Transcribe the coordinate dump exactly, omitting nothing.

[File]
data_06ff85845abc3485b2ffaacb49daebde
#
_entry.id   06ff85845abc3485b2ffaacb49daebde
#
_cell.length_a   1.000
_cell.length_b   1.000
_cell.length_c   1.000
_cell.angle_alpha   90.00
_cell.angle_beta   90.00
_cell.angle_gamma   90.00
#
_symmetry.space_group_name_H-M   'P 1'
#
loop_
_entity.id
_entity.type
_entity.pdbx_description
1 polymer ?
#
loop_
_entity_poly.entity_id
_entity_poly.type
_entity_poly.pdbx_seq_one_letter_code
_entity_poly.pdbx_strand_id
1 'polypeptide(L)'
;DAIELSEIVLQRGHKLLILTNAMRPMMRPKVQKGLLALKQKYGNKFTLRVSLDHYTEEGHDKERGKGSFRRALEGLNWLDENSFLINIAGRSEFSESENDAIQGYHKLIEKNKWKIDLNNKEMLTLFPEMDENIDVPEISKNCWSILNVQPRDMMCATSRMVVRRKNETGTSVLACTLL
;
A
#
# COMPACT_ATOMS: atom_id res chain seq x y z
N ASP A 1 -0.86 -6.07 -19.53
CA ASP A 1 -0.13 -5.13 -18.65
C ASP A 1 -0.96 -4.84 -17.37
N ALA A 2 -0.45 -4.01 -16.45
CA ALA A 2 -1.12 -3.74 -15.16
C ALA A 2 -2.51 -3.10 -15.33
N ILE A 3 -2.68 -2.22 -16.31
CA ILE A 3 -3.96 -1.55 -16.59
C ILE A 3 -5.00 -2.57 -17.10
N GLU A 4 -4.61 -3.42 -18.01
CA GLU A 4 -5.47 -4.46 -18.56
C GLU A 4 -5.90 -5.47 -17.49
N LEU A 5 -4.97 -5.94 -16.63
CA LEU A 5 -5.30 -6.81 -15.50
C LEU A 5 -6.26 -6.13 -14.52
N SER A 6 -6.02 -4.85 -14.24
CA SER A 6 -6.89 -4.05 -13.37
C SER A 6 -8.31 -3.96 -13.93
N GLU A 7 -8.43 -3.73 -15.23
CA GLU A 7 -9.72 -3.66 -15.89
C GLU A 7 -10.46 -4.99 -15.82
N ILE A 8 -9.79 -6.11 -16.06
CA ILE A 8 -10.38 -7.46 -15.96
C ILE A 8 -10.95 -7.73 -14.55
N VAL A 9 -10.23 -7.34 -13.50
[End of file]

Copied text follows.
data_06ff85845abc3485b2ffaacb49daebde
#
_entry.id   06ff85845abc3485b2ffaacb49daebde
#
_cell.length_a   1.000
_cell.length_b   1.000
_cell.length_c   1.000
_cell.angle_alpha   90.00
_cell.angle_beta   90.00
_cell.angle_gamma   90.00
#
_symmetry.space_group_name_H-M   'P 1'
#
loop_
_entity.id
_entity.type
_entity.pdbx_description
1 polymer ?
#
loop_
_entity_poly.entity_id
_entity_poly.type
_entity_poly.pdbx_seq_one_letter_code
_entity_poly.pdbx_strand_id
1 'polypeptide(L)'
;DAIELSEIVLQRGHKLLILTNAMRPMMRPKVQKGLLALKQKYGNKFTLRVSLDHYTEEGHDKERGKGSFRRALEGLNWLDENSFLINIAGRSEFSESENDAIQGYHKLIEKNKWKIDLNNKEMLTLFPEMDENIDVPEISKNCWSILNVQPRDMMCATSRMVVRRKNETGTSVLACTLL
;
A
#
# COMPACT_ATOMS: atom_id res chain seq x y z
N ASP A 1 -0.86 -6.07 -19.53
CA ASP A 1 -0.13 -5.13 -18.65
C ASP A 1 -0.96 -4.84 -17.37
N ALA A 2 -0.45 -4.01 -16.45
CA ALA A 2 -1.12 -3.74 -15.16
C ALA A 2 -2.51 -3.10 -15.33
N ILE A 3 -2.68 -2.22 -16.31
CA ILE A 3 -3.96 -1.55 -16.59
C ILE A 3 -5.00 -2.57 -17.10
N GLU A 4 -4.61 -3.42 -18.01
CA GLU A 4 -5.47 -4.46 -18.56
C GLU A 4 -5.90 -5.47 -17.49
N LEU A 5 -4.97 -5.94 -16.63
CA LEU A 5 -5.30 -6.81 -15.50
C LEU A 5 -6.26 -6.13 -14.52
N SER A 6 -6.02 -4.85 -14.24
CA SER A 6 -6.89 -4.05 -13.37
C SER A 6 -8.31 -3.96 -13.93
N GLU A 7 -8.43 -3.73 -15.23
CA GLU A 7 -9.72 -3.66 -15.89
C GLU A 7 -10.46 -4.99 -15.82
N ILE A 8 -9.79 -6.11 -16.06
CA ILE A 8 -10.38 -7.46 -15.96
C ILE A 8 -10.95 -7.73 -14.55
N VAL A 9 -10.23 -7.34 -13.50